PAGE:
"If you are determined to encourage creativity and provide a
collaborative environment that will bring out the best in people,
you will want this book by your side at all times."
""Make Space" is an articulate account about the importance of
space; how we think about it, build it and thrive in it."
An inspiring guidebook filled with ways to alter space to fuel creative work and foster collaboration.
Based on the work at the Stanford University d.school and its Environments Collaborative Initiative, "Make Space" is a tool that shows how space can be intentionally manipulated to ignite creativity. Appropriate for designers charged with creating new spaces or anyone interested in revamping an existing space, this guide offers novel and non-obvious strategies for changing surroundings specifically to enhance the ways in which teams and individuals communicate, work, play--and innovate.
The debate surrounding hand drawing versus computer-generated imagery has become a hot topic. Having grown up with computers, todays interior design and architecture students are extremely adept at creating computer imagery, but often lack confidence in their freehand sketching skills, or do not know how to sketch at all. Sketching, and the careful observation that it entails, is essential for the successful development of the next generation of designers. Forty-five step-by-step exercises take the student from the simple three dimensional forms of furniture, to interiors, to complex building exteriors and cityscapes. Technical topics covered include tools, line weights, perspective, proportion, composition, shading, serial views and context. Exercises are illustrated with beautiful sketches specially created by the author. Sketching for Architecture and Interior Design is an indispensable and practical guide for students wishing to master the art of looking and sketching.
A complete examination of the men and forces that created and shaped the modern state of Israel over the last hundred years Walls of Jerusalem is a study of the creation and evolution of the modern state of Israel. This unique work begins with the actions of four extraordinary men -- Theodor Herzl, Chaim Weizmann, Ze'ev Jabotinsky, and David Ben-Gurion -- and follows with their influence on subsequent leaders and on the political and military decisions that have shaped and changed Jerusalem and the nation. The resulting physical realty has made concrete the shift in vison from the broad utopian ideals of the beginning, to the separation barrier and settlement enclaves that increasingly divide both Jewish and Palestinian cultures. The author traveled across the West Bank, into the Israeli settlements and along the Israeli security barrier dividing Israel from Palestine. He entered the tombs, mosques and synagogues, experienced the distortion of Jerusalem since the building of the separation barrier - the watchtowers, the welded gates, the shuttered shops, divided highways and back-ways, tunnels, bridges, checkpoints, to better understand evolving reality that defines the stage for the future relationship between Israel and Palestine. Walls of Jerusalem is a timely book, its vivid narrative journeys through a century and a half of dreams and conflicts that lead to a divided Jerusalem: It presents each stage of Israel's evolution, from the 1896 publication of Herzl's Der Judenstaat and the Balfour Declaration, to the opening of the United States embassy in Jerusalem in 2018 Relates the visions of Israel's creators to the destructive and constructive forces utilized to create a new nation Reviews the century long attempts by international organizations to resolve the conflict between Jews and Palestinians Makes every effort to present a balanced exploration of challenges facing the state of Israel and its place on the world stage, but in conclusion gives emphasis to the plight of the Palestinians Integrates illustrations with text to provide a detailed portrait of central figures in modern Israel's history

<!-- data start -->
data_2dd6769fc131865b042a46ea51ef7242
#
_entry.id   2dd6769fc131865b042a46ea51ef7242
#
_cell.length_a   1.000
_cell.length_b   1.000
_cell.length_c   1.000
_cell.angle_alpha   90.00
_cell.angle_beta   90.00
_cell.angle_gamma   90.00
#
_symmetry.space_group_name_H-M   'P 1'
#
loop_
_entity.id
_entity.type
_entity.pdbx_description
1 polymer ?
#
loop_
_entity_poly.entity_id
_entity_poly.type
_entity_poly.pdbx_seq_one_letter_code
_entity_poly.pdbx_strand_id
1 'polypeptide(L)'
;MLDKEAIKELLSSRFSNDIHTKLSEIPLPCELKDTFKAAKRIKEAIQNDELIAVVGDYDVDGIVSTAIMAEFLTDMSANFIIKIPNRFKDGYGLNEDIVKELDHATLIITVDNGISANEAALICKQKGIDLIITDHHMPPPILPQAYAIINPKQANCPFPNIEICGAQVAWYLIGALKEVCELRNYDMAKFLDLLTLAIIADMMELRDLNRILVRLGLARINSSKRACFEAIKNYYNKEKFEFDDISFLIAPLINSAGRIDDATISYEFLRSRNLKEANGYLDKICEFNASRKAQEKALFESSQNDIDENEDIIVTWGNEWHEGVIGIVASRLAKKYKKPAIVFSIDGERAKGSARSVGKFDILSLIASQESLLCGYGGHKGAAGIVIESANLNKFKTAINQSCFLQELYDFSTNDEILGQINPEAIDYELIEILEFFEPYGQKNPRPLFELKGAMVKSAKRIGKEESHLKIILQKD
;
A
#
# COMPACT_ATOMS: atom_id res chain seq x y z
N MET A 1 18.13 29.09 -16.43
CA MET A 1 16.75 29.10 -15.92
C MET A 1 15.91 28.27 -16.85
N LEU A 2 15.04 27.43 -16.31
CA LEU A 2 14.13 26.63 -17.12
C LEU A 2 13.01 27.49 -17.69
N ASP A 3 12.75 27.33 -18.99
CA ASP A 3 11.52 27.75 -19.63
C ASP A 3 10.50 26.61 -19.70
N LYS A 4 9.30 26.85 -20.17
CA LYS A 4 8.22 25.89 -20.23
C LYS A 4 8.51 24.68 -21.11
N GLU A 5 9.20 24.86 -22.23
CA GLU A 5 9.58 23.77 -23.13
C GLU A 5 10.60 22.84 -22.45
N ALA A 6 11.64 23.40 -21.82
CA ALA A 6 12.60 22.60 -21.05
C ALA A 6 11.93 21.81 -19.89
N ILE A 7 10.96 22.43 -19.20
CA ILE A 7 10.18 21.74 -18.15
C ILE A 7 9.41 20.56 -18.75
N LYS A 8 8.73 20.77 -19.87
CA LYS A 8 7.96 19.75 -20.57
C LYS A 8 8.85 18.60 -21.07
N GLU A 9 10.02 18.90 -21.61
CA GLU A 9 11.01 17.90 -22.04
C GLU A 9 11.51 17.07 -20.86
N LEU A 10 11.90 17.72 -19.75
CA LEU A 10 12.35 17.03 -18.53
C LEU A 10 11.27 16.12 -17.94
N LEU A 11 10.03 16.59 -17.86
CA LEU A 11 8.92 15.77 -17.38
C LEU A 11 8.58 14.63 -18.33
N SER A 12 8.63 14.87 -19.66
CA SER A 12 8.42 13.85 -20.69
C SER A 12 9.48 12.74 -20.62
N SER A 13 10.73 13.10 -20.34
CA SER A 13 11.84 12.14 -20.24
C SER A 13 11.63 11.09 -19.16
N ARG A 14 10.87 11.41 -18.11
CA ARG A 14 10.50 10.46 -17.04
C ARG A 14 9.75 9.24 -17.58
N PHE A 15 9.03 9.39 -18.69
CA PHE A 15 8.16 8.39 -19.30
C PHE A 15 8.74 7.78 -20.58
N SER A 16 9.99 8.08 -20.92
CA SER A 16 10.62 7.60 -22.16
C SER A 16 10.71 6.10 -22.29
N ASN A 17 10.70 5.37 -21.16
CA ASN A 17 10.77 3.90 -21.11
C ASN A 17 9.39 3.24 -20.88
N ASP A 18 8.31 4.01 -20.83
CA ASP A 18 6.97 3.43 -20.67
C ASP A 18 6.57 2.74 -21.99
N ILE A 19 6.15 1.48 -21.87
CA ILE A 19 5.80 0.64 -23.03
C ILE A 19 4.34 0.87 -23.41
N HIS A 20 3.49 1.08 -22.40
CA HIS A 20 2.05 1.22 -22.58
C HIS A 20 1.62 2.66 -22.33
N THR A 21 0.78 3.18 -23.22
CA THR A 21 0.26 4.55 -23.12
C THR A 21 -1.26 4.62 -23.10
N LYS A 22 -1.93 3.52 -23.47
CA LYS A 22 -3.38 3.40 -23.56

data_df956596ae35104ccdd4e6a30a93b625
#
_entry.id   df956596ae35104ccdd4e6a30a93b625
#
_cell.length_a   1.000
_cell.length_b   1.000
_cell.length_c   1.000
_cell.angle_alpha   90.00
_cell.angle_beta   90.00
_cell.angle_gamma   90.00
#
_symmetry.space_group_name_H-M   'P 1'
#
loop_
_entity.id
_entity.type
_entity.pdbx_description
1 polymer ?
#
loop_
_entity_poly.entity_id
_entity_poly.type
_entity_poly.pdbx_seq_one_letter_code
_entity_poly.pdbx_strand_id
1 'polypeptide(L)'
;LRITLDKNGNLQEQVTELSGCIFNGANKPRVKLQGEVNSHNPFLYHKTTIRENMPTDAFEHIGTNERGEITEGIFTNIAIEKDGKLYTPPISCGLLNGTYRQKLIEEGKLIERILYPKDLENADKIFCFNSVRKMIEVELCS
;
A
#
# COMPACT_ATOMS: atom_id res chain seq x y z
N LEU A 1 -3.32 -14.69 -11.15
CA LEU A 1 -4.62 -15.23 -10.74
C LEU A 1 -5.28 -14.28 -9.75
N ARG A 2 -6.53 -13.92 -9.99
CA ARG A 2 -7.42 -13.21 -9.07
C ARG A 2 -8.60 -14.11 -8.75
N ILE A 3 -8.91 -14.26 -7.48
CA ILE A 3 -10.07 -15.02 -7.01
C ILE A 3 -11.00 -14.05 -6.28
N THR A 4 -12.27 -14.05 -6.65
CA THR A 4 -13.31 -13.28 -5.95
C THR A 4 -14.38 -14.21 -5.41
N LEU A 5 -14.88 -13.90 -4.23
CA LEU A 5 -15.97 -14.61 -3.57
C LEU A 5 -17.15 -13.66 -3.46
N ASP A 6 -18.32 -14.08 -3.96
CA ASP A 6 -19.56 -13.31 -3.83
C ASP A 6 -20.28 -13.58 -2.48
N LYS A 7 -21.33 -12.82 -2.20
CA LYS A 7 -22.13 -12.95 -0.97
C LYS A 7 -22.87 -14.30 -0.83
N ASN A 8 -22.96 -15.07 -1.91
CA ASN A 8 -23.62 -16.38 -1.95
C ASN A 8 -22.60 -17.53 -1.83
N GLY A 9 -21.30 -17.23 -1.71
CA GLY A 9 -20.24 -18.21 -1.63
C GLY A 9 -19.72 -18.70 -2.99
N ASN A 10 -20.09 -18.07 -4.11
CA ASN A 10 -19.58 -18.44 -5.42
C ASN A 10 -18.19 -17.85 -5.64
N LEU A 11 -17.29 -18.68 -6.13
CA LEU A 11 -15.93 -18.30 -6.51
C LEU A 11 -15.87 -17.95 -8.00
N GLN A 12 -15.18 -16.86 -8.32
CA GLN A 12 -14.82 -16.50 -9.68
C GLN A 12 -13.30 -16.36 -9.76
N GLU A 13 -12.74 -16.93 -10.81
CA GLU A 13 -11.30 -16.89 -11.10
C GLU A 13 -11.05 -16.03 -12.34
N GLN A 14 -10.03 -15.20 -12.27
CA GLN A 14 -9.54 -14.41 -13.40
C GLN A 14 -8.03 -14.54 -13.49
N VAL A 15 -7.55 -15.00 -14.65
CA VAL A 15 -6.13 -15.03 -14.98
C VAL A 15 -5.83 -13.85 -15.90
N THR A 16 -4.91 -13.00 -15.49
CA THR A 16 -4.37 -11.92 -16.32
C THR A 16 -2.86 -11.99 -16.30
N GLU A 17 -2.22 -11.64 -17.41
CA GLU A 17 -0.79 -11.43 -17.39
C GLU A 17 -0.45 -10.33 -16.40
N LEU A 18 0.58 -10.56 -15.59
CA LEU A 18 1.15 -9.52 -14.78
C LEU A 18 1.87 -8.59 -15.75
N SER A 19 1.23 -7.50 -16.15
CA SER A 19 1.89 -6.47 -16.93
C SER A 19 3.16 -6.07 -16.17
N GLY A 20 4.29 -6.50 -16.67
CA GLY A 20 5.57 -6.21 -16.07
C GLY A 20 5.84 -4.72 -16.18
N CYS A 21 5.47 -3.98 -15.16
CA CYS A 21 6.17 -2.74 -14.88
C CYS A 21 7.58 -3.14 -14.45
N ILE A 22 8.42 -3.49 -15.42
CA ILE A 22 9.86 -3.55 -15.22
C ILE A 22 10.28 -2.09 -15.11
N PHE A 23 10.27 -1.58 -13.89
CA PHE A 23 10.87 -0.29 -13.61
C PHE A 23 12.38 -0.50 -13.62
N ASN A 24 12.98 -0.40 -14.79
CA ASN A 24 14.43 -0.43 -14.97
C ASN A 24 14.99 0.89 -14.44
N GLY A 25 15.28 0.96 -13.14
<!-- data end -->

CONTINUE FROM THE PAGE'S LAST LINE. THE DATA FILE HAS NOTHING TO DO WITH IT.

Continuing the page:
As a part of the activities that will celebrate the 25th anniversary of the European Union Prize for Contemporary Architecture - Mies van der Rohe Award, this catalogue explains the value of the Prize as a platform for discovery and debate about two main topics: the historical value of the Prize as a demonstration of the significance of European architecture, and the Award's role as a mechanism for bringing up topics of concern in today's European architecture, and as a process that contributes to building an architectural and urban discourse, both in Europe and throughout the world. The works of the last 25 years are essential tools for defining the future in the upcoming years.
This sharp, witty study of a book never written, a sequel to Walter Benjamin's Arcades Project, is dedicated to New York City, capital of the twentieth century. A sui generis work of experimental scholarship or fictional philosophy, it analyzes an imaginary manuscript composed by a ghost. Part sprawling literary montage, part fragmentary theory of modernity, part implosive manifesto on the urban revolution, The Manhattan Project offers readers New York as a landscape built of sheer life. It initiates them into a world of secret affinities between photography and graffiti, pragmatism and minimalism, Andy Warhol and Robert Moses, Hannah Arendt and Jane Jacobs, the flaneur and the homeless person, the collector and the hoarder, the glass-covered arcade and the bare, concrete street. These and many other threads can all be spooled back into one realization: for far too long, we have busied ourselves with thinking about ways to change the city; it is about time we let the city change the way we think.